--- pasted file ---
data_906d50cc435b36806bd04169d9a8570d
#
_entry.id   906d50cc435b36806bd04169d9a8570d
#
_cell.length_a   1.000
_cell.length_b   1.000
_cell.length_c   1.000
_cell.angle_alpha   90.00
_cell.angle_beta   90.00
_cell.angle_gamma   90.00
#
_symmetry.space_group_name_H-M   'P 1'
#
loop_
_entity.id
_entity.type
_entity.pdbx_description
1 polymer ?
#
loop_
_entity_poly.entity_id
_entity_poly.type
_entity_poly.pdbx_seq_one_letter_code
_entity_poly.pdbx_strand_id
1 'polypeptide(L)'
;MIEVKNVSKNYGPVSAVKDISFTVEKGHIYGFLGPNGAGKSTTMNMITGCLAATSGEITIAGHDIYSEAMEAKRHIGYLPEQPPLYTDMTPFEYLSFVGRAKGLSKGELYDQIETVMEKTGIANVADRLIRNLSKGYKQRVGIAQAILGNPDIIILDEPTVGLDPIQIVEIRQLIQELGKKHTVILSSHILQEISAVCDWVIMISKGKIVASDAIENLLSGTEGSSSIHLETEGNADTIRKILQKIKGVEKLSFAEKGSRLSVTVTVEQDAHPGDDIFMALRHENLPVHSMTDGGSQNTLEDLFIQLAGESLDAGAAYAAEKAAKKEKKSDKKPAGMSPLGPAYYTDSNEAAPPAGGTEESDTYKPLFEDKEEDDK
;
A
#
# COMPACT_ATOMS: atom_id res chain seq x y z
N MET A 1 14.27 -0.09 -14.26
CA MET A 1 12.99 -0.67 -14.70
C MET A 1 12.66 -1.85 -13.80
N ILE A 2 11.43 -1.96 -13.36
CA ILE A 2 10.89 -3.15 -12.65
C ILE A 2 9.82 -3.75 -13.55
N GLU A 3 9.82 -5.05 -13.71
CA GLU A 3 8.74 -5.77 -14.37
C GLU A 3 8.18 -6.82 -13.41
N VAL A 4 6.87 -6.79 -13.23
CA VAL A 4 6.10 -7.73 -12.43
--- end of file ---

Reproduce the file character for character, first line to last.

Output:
data_906d50cc435b36806bd04169d9a8570d
#
_entry.id   906d50cc435b36806bd04169d9a8570d
#
_cell.length_a   1.000
_cell.length_b   1.000
_cell.length_c   1.000
_cell.angle_alpha   90.00
_cell.angle_beta   90.00
_cell.angle_gamma   90.00
#
_symmetry.space_group_name_H-M   'P 1'
#
loop_
_entity.id
_entity.type
_entity.pdbx_description
1 polymer ?
#
loop_
_entity_poly.entity_id
_entity_poly.type
_entity_poly.pdbx_seq_one_letter_code
_entity_poly.pdbx_strand_id
1 'polypeptide(L)'
;MIEVKNVSKNYGPVSAVKDISFTVEKGHIYGFLGPNGAGKSTTMNMITGCLAATSGEITIAGHDIYSEAMEAKRHIGYLPEQPPLYTDMTPFEYLSFVGRAKGLSKGELYDQIETVMEKTGIANVADRLIRNLSKGYKQRVGIAQAILGNPDIIILDEPTVGLDPIQIVEIRQLIQELGKKHTVILSSHILQEISAVCDWVIMISKGKIVASDAIENLLSGTEGSSSIHLETEGNADTIRKILQKIKGVEKLSFAEKGSRLSVTVTVEQDAHPGDDIFMALRHENLPVHSMTDGGSQNTLEDLFIQLAGESLDAGAAYAAEKAAKKEKKSDKKPAGMSPLGPAYYTDSNEAAPPAGGTEESDTYKPLFEDKEEDDK
;
A
#
# COMPACT_ATOMS: atom_id res chain seq x y z
N MET A 1 14.27 -0.09 -14.26
CA MET A 1 12.99 -0.67 -14.70
C MET A 1 12.66 -1.85 -13.80
N ILE A 2 11.43 -1.96 -13.36
CA ILE A 2 10.89 -3.15 -12.65
C ILE A 2 9.82 -3.75 -13.55
N GLU A 3 9.82 -5.05 -13.71
CA GLU A 3 8.74 -5.77 -14.37
C GLU A 3 8.18 -6.82 -13.41
N VAL A 4 6.87 -6.79 -13.23
CA VAL A 4 6.10 -7.73 -12.43